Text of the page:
System Requirements Windows 95/98/Me/2000/XP, Mac OS 8, 9 or X 12MB Hard drive space 8MB RAM Sound card and speakers
This title is great for helping people of all ages appreciate music. Although the interface is easy enough for a child to use, the lessons inside will challenge any adult. The end result will help users listen to and appreciate music at a higher level.

What will I learn?

This game is broken down into four learning game modes, with the reading music mode having both a beginner and an advanced mode, totaling five modes. There are four difficulty levels for each mode. There are fifteen bars to fill in before you complete each level. Most answers are only worth 1 bar, but the ordering answers are worth 2-3 bars each.
Comparing, Same or Different:
In this mode you hear two musical phrases and you must decide if they are the same or different. The high levels make you specify how they are different. (Higher, lower, faster, slower, backwards, upside down, or the same) The higher levels are quite challenging; consider the first couple levels as warm ups.
This mode is like a musical puzzle. You?ll hear a musical tune and then it?s up to you to put the pieces in the proper order to duplicate it. As the levels advance, the tunes get more complex.
In this game you?ll hear a musical phrase and depending on the level you must find the same or similar tune from three or more choices. The higher the level the trickier they are to distinguish, so pay attention!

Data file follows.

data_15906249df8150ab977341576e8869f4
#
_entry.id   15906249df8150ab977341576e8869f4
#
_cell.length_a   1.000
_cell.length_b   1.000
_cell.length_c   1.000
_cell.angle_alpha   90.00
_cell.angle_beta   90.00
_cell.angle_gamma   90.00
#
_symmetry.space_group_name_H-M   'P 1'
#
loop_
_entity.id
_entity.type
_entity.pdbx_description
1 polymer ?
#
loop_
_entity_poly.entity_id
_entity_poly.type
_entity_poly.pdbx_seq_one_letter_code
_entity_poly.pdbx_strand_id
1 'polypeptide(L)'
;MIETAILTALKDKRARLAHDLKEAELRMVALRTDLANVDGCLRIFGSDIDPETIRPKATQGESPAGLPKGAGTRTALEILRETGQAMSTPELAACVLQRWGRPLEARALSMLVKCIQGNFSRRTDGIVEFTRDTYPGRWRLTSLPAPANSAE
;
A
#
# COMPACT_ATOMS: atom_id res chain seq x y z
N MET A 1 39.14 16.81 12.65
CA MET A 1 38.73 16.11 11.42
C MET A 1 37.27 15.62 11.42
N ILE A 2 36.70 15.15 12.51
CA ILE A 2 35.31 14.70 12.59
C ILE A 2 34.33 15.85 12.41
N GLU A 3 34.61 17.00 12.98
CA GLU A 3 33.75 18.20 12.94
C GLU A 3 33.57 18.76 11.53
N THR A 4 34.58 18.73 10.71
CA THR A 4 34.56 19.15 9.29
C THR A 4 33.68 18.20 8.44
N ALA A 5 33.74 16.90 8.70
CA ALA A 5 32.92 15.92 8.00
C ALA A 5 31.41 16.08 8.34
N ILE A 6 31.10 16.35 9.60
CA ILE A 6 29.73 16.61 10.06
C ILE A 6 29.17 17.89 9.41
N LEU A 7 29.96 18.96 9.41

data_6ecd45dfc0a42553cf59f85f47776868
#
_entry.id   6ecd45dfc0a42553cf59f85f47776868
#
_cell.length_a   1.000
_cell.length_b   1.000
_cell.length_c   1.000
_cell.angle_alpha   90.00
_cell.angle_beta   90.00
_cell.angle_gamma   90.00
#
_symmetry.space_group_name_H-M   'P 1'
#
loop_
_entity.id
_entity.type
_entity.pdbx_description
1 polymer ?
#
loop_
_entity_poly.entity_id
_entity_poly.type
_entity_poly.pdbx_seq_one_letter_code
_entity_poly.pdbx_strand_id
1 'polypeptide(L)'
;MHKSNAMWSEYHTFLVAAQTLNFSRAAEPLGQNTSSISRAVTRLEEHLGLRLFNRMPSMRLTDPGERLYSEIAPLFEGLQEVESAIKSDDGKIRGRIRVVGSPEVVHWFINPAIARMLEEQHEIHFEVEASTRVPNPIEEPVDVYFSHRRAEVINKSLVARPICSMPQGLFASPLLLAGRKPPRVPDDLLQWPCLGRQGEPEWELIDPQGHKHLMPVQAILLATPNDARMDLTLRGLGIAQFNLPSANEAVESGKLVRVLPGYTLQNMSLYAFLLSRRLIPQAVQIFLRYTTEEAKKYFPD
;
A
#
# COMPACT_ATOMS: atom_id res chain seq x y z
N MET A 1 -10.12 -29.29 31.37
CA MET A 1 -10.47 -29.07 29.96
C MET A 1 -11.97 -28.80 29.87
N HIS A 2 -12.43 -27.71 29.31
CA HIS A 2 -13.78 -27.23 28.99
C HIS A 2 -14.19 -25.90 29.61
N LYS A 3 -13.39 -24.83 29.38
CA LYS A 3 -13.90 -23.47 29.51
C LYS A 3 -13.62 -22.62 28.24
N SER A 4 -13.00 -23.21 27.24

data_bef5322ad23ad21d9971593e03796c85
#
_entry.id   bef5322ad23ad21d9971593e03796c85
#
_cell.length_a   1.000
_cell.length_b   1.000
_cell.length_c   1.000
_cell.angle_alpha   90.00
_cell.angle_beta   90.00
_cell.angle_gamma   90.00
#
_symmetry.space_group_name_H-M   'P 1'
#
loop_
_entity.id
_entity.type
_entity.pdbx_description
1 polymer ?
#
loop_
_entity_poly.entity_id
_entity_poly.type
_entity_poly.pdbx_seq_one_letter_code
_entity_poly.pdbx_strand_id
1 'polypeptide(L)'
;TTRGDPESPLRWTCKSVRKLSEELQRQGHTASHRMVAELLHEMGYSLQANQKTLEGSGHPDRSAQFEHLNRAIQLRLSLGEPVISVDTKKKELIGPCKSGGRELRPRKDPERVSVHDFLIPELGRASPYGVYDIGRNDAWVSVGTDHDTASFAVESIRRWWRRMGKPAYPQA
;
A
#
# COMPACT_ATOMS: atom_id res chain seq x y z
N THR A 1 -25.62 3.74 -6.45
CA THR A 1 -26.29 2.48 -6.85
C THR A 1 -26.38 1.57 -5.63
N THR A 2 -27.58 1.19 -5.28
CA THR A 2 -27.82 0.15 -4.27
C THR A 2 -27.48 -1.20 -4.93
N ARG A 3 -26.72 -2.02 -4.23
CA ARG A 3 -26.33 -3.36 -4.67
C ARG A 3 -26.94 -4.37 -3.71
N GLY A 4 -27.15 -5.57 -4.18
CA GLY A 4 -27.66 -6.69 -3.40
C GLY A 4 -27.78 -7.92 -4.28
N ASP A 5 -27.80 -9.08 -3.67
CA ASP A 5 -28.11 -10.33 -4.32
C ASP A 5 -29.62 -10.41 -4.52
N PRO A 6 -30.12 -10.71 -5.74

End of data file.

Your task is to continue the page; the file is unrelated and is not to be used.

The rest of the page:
How good are you at reading music? In this mode you?ll hear a tune and you have to pick the sheet of music it corresponds to. Don?t worry too much as there are only two to choose from. Some are easy to distinguish, but when it gets to the flats and sharps, I have a hard time telling which is which.

About Music

There is a short ten chapter narrated book called About Music that you can listen to and watch. It briefly covers:
  1. Why we hear
  2. How very well we hear
  3. How we hear
  4. The way we speak
  5. Where music came from
  6. Expressing our feelings
  7. Hearing music makes us feel things
  8. What music is made of
  9. Practice, practice, practice
  10. The world of music


The graphics and interface look like a cartoon. It?s very easy to move around and tell what each part does. Kids will enjoy the colors, look and feel. Unfortunately, if you have a high screen resolution, you will have a black border around your screen.


Sound is very important to this game. If you don?t have a sound card, or speakers/headphones, don?t get it. The music clips and examples are very pretty and have a lot of variety. The sound is very well done.


I find nothing offensive about this title. It?s a great and fun way to learn about music.

Final Thoughts

I would highly recommend this title to anyone wanting to train your ears to hear music better. It?s rated E for everyone and I can see adults and children learning from this game. Out of all the Morton Subotnick ?Music? titles, this one is probably the best I?ve reviewed so far.


Graphics C Sound A Stability A Game Play B+ Appropriateness A+ Interface A

Final Rating: 89%

About the Author

Cheryl Gress

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Christ Centered Gamer looks at video games from two view points. We analyze games on a secular level which will break down a game based on its graphics, sound, stability and overall gaming experience. If you’re concerned about the family friendliness of a game, we have a separate moral score which looks at violence, language, sexual content, occult references and other ethical issues.

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